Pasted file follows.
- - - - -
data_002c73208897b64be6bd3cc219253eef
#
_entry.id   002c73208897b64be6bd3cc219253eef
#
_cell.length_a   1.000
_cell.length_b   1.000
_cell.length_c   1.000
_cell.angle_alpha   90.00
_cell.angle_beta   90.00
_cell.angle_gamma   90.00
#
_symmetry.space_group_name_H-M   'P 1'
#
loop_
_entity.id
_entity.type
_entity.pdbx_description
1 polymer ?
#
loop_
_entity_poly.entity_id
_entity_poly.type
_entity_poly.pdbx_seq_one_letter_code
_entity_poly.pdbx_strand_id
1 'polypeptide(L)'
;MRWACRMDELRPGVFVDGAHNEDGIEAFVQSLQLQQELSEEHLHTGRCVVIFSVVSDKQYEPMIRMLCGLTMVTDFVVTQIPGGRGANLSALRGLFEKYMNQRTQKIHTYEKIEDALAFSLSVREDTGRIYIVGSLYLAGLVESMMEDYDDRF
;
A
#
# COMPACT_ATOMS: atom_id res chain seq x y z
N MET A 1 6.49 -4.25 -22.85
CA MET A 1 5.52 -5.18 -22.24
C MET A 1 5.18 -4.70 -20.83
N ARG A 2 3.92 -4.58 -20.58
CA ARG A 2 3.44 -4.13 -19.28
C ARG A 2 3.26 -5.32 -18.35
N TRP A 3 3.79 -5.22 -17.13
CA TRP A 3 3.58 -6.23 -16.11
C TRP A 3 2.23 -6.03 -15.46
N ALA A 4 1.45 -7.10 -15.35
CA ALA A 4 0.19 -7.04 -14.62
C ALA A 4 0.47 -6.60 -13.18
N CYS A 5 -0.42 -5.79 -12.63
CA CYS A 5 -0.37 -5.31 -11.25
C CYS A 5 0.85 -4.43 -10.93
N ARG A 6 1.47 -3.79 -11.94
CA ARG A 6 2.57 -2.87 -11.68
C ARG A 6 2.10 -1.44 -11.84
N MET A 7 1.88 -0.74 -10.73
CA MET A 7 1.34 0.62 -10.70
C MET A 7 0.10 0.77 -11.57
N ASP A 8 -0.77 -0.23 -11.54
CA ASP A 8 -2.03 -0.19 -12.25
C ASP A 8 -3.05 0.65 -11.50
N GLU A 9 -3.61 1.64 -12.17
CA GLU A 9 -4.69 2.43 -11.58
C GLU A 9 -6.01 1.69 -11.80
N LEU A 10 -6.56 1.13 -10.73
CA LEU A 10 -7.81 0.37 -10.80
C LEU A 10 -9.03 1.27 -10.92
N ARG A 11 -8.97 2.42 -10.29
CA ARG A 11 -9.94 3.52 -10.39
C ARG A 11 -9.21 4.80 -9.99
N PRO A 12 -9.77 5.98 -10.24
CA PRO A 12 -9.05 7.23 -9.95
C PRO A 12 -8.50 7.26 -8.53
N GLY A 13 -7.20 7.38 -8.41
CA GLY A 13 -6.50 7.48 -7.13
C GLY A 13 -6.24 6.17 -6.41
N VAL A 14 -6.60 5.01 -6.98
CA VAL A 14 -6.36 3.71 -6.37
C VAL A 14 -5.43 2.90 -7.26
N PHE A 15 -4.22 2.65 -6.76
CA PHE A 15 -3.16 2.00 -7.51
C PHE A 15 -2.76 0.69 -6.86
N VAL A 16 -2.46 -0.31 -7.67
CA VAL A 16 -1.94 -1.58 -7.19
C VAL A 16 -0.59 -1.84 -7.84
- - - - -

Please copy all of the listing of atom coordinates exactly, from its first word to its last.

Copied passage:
data_002c73208897b64be6bd3cc219253eef
#
_entry.id   002c73208897b64be6bd3cc219253eef
#
_cell.length_a   1.000
_cell.length_b   1.000
_cell.length_c   1.000
_cell.angle_alpha   90.00
_cell.angle_beta   90.00
_cell.angle_gamma   90.00
#
_symmetry.space_group_name_H-M   'P 1'
#
loop_
_entity.id
_entity.type
_entity.pdbx_description
1 polymer ?
#
loop_
_entity_poly.entity_id
_entity_poly.type
_entity_poly.pdbx_seq_one_letter_code
_entity_poly.pdbx_strand_id
1 'polypeptide(L)'
;MRWACRMDELRPGVFVDGAHNEDGIEAFVQSLQLQQELSEEHLHTGRCVVIFSVVSDKQYEPMIRMLCGLTMVTDFVVTQIPGGRGANLSALRGLFEKYMNQRTQKIHTYEKIEDALAFSLSVREDTGRIYIVGSLYLAGLVESMMEDYDDRF
;
A
#
# COMPACT_ATOMS: atom_id res chain seq x y z
N MET A 1 6.49 -4.25 -22.85
CA MET A 1 5.52 -5.18 -22.24
C MET A 1 5.18 -4.70 -20.83
N ARG A 2 3.92 -4.58 -20.58
CA ARG A 2 3.44 -4.13 -19.28
C ARG A 2 3.26 -5.32 -18.35
N TRP A 3 3.79 -5.22 -17.13
CA TRP A 3 3.58 -6.23 -16.11
C TRP A 3 2.23 -6.03 -15.46
N ALA A 4 1.45 -7.10 -15.35
CA ALA A 4 0.19 -7.04 -14.62
C ALA A 4 0.47 -6.60 -13.18
N CYS A 5 -0.42 -5.79 -12.63
CA CYS A 5 -0.37 -5.31 -11.25
C CYS A 5 0.85 -4.43 -10.93
N ARG A 6 1.47 -3.79 -11.94
CA ARG A 6 2.57 -2.87 -11.68
C ARG A 6 2.10 -1.44 -11.84
N MET A 7 1.88 -0.74 -10.73
CA MET A 7 1.34 0.62 -10.70
C MET A 7 0.10 0.77 -11.57
N ASP A 8 -0.77 -0.23 -11.54
CA ASP A 8 -2.03 -0.19 -12.25
C ASP A 8 -3.05 0.65 -11.50
N GLU A 9 -3.61 1.64 -12.17
CA GLU A 9 -4.69 2.43 -11.58
C GLU A 9 -6.01 1.69 -11.80
N LEU A 10 -6.56 1.13 -10.73
CA LEU A 10 -7.81 0.37 -10.80
C LEU A 10 -9.03 1.27 -10.92
N ARG A 11 -8.97 2.42 -10.29
CA ARG A 11 -9.94 3.52 -10.39
C ARG A 11 -9.21 4.80 -9.99
N PRO A 12 -9.77 5.98 -10.24
CA PRO A 12 -9.05 7.23 -9.95
C PRO A 12 -8.50 7.26 -8.53
N GLY A 13 -7.20 7.38 -8.41
CA GLY A 13 -6.50 7.48 -7.13
C GLY A 13 -6.24 6.17 -6.41
N VAL A 14 -6.60 5.01 -6.98
CA VAL A 14 -6.36 3.71 -6.37
C VAL A 14 -5.43 2.90 -7.26
N PHE A 15 -4.22 2.65 -6.76
CA PHE A 15 -3.16 2.00 -7.51
C PHE A 15 -2.76 0.69 -6.86
N VAL A 16 -2.46 -0.31 -7.67
CA VAL A 16 -1.94 -1.58 -7.19
C VAL A 16 -0.59 -1.84 -7.84